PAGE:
The Fiqh of Worship: A Commentary on Ibn Qudamah Umdat al-Fiqh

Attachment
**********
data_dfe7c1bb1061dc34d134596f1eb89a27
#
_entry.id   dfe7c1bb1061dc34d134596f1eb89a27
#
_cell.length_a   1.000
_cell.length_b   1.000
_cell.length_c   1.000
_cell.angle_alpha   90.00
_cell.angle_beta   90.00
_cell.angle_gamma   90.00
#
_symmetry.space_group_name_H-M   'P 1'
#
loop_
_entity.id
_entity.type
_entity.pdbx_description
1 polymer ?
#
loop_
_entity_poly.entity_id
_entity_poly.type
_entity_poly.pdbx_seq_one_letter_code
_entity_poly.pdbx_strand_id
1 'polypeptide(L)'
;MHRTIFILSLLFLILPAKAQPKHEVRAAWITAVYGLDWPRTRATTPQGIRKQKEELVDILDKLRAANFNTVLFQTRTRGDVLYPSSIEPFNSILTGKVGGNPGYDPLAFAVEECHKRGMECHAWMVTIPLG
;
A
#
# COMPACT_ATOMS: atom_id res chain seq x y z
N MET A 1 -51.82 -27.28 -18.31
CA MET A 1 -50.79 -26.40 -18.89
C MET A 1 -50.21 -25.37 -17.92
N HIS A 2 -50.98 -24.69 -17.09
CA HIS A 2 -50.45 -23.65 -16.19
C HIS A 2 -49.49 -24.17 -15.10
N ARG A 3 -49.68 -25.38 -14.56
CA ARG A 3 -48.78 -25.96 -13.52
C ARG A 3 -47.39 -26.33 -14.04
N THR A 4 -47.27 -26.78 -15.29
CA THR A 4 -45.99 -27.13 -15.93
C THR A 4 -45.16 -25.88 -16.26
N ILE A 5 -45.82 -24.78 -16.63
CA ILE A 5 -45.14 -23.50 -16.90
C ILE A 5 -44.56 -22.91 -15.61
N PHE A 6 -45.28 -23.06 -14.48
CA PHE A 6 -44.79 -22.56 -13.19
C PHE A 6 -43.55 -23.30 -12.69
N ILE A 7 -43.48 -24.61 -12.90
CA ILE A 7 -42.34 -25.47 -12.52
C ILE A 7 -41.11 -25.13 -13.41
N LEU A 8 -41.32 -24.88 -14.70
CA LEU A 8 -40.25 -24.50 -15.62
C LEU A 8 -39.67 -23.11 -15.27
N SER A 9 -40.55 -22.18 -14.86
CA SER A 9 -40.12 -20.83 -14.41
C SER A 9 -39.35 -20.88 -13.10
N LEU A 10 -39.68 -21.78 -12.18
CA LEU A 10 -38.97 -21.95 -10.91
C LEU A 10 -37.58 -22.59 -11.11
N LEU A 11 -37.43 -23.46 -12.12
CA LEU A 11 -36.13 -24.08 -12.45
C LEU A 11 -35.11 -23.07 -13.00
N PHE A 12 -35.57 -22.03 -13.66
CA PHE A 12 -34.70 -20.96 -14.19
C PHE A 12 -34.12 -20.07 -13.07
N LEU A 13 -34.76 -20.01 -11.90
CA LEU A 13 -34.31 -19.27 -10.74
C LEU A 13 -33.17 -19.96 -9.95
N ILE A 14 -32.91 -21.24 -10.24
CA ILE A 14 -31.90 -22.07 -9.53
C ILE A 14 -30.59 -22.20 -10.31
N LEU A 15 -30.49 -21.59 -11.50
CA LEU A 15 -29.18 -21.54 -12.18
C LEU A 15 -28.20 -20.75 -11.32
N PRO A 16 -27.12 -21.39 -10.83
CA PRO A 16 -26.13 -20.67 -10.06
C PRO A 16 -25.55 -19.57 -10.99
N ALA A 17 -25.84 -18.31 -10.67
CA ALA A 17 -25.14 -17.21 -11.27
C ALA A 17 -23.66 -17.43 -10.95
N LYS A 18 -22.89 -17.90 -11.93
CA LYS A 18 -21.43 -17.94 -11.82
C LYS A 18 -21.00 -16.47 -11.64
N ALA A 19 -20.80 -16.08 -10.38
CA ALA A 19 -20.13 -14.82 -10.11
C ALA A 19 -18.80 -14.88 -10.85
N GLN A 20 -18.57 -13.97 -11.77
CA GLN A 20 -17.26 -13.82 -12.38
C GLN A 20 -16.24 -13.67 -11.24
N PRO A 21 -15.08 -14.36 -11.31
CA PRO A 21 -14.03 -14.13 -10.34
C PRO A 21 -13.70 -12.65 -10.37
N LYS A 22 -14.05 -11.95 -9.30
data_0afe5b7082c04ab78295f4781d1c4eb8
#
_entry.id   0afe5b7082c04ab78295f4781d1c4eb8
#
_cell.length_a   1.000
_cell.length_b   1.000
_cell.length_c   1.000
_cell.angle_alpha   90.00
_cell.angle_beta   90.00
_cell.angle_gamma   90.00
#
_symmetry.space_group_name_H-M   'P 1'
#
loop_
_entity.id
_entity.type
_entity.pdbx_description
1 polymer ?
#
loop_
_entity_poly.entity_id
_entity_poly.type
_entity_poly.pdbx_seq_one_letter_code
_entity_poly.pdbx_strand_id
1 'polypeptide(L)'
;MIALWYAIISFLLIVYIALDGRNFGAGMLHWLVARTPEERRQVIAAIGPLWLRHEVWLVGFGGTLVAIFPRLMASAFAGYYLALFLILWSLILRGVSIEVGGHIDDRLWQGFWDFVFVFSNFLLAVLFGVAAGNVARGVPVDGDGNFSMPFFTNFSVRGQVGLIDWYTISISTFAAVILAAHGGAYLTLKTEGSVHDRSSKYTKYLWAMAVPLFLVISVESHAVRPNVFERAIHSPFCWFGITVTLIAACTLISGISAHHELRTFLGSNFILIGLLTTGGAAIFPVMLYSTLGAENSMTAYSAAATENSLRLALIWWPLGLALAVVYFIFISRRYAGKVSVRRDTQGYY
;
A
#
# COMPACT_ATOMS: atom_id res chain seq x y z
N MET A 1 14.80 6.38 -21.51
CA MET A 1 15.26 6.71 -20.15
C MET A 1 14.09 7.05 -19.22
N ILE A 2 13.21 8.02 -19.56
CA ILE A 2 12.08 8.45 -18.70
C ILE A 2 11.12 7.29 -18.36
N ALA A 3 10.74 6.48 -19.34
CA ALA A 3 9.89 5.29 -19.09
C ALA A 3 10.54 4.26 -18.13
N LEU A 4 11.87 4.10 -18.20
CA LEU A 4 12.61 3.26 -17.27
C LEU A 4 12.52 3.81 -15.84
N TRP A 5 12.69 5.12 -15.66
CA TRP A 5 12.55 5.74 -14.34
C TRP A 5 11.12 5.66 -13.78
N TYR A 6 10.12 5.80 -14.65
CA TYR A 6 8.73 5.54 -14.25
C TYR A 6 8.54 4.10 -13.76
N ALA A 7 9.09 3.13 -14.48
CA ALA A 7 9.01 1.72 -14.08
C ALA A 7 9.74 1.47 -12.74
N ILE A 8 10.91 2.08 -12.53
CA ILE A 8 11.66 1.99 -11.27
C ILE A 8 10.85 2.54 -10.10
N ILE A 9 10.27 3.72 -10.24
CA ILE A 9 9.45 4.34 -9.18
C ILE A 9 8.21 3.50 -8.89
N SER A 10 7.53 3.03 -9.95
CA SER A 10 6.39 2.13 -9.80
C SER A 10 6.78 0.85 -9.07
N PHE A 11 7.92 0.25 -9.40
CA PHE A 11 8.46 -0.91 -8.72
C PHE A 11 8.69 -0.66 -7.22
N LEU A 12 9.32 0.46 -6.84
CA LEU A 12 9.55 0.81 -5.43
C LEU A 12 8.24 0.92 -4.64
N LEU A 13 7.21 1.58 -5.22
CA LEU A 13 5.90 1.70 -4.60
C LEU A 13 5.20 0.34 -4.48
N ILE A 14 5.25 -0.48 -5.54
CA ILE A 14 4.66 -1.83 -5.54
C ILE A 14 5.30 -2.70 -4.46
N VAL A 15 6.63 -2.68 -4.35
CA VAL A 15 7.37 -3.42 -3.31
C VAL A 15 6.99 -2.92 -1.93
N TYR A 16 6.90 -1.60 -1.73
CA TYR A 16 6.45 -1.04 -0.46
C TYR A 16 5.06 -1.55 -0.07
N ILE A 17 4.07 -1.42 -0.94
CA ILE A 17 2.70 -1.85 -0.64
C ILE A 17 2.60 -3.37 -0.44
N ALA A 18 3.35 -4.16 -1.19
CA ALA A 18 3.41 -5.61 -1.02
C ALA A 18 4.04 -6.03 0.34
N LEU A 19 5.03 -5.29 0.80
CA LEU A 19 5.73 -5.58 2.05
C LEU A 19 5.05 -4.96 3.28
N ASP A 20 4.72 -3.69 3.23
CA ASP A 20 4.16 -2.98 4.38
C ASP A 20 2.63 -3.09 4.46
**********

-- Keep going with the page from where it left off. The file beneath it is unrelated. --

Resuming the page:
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The Fiqh of Worship is a translation of and commentary on Ibn Quds highly esteemed Umdat al-Fiqh, an abridged book of fiqh (Islamic jurisprudence) according to the Hanbali school. Dr. Hatem al-Haj has translated and elaborated on it, noting the opinions of other schools of Islamic jurisprudence, thus giving the English-speaking student a broader base for his or her understanding of fiqh. The author has made the difficult subject of fiqh easier to learn and more comprehensible by using visual aids and a unique symbol system. This book is a must-have for the serious student of knowledge. In the author words: This knowledge will only be beneficial if it is sought for Allah sake, coupled with compassionate devotion towards Him and diligent adherence to the way of our most beloved, Prophet Muhammad (blessings and peace be upon him). It will be retained only by frequent reviews, and confirmed by teaching it to those who are less knowledgeable. Worship, when devoutly observed and correctly performed, is the ultimate human function for which people were created, and the only way to attain the ultimate success, being the pleasure of our Lord (Exalted is He). Imam Ibn Qudmah al-Maqdisi: He was a distinguished scholar of fiqh, known for his mastery of fiqh knowledge and principles and for his wisdom in promoting the correct practice of Islam. Ibn Katheer said of him: There was not found in his era nor before it by a long span of time, anyone possessing more fiqh understanding of the religion than him. Ibn Taymeeyah and others also said the same. Born in 541 H (1147 CE) in Nablus, Palestine, Ibn Qudmah began his Islamic studies at a young age, eventually studying under many scholars in Damascus, Badgd and Makkah. He wrote more than thirty books on fiqh, Hadith, Aqeedah (creed) and zuhd (spirituality and asceticism), though he is most famous for his books of fiqh al-Mughni and Umdat al-Fiqh, both considered textbooks of Hanbali fiqh. Always striving to fully implement the teaching of Islam in his own life, Ibn Qudmah participated in jihad with the forces of Salh-ad-Deen as they conquered Jerusalem. He died at the age of 79 in his home in Damascus.

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